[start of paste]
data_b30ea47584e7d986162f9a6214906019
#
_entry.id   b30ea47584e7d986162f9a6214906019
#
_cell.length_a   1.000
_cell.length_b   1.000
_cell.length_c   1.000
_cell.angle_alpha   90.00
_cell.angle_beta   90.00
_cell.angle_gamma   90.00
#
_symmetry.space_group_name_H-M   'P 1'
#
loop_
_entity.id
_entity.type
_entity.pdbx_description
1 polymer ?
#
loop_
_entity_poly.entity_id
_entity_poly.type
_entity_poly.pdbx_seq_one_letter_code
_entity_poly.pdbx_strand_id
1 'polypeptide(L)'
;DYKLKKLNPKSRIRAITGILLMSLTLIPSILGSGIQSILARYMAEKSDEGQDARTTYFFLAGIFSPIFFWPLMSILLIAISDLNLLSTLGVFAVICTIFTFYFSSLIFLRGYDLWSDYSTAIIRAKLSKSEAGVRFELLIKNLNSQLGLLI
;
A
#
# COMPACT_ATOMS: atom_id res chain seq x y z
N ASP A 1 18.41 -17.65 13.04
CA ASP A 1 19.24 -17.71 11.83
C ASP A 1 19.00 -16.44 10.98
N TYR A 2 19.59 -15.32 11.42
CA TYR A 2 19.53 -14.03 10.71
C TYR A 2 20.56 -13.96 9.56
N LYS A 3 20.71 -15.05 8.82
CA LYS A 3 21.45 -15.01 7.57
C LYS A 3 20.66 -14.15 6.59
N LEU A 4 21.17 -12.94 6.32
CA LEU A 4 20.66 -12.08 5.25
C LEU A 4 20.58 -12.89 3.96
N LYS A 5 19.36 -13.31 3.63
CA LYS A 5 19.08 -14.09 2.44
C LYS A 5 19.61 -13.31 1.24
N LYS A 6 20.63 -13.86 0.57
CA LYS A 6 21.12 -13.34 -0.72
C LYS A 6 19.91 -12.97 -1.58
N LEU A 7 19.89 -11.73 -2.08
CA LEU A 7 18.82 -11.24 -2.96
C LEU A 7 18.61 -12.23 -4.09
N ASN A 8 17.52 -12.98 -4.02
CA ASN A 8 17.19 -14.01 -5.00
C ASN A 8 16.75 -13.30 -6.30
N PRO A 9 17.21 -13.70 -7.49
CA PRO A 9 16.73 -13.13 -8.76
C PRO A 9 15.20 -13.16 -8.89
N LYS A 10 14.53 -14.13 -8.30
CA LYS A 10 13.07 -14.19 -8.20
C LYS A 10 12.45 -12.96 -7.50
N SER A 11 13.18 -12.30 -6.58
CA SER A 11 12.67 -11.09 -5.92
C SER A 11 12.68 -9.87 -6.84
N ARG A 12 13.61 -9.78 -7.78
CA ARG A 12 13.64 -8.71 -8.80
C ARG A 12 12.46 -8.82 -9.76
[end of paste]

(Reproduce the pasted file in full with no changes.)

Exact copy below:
data_b30ea47584e7d986162f9a6214906019
#
_entry.id   b30ea47584e7d986162f9a6214906019
#
_cell.length_a   1.000
_cell.length_b   1.000
_cell.length_c   1.000
_cell.angle_alpha   90.00
_cell.angle_beta   90.00
_cell.angle_gamma   90.00
#
_symmetry.space_group_name_H-M   'P 1'
#
loop_
_entity.id
_entity.type
_entity.pdbx_description
1 polymer ?
#
loop_
_entity_poly.entity_id
_entity_poly.type
_entity_poly.pdbx_seq_one_letter_code
_entity_poly.pdbx_strand_id
1 'polypeptide(L)'
;DYKLKKLNPKSRIRAITGILLMSLTLIPSILGSGIQSILARYMAEKSDEGQDARTTYFFLAGIFSPIFFWPLMSILLIAISDLNLLSTLGVFAVICTIFTFYFSSLIFLRGYDLWSDYSTAIIRAKLSKSEAGVRFELLIKNLNSQLGLLI
;
A
#
# COMPACT_ATOMS: atom_id res chain seq x y z
N ASP A 1 18.41 -17.65 13.04
CA ASP A 1 19.24 -17.71 11.83
C ASP A 1 19.00 -16.44 10.98
N TYR A 2 19.59 -15.32 11.42
CA TYR A 2 19.53 -14.03 10.71
C TYR A 2 20.56 -13.96 9.56
N LYS A 3 20.71 -15.05 8.82
CA LYS A 3 21.45 -15.01 7.57
C LYS A 3 20.66 -14.15 6.59
N LEU A 4 21.17 -12.94 6.32
CA LEU A 4 20.66 -12.08 5.25
C LEU A 4 20.58 -12.89 3.96
N LYS A 5 19.36 -13.31 3.63
CA LYS A 5 19.08 -14.09 2.44
C LYS A 5 19.61 -13.31 1.24
N LYS A 6 20.63 -13.86 0.57
CA LYS A 6 21.12 -13.34 -0.72
C LYS A 6 19.91 -12.97 -1.58
N LEU A 7 19.89 -11.73 -2.08
CA LEU A 7 18.82 -11.24 -2.96
C LEU A 7 18.61 -12.23 -4.09
N ASN A 8 17.52 -12.98 -4.02
CA ASN A 8 17.19 -14.01 -5.00
C ASN A 8 16.75 -13.30 -6.30
N PRO A 9 17.21 -13.70 -7.49
CA PRO A 9 16.73 -13.13 -8.76
C PRO A 9 15.20 -13.16 -8.89
N LYS A 10 14.53 -14.13 -8.30
CA LYS A 10 13.07 -14.19 -8.20
C LYS A 10 12.45 -12.96 -7.50
N SER A 11 13.18 -12.30 -6.58
CA SER A 11 12.67 -11.09 -5.92
C SER A 11 12.68 -9.87 -6.84
N ARG A 12 13.61 -9.78 -7.78
CA ARG A 12 13.64 -8.71 -8.80
C ARG A 12 12.46 -8.82 -9.76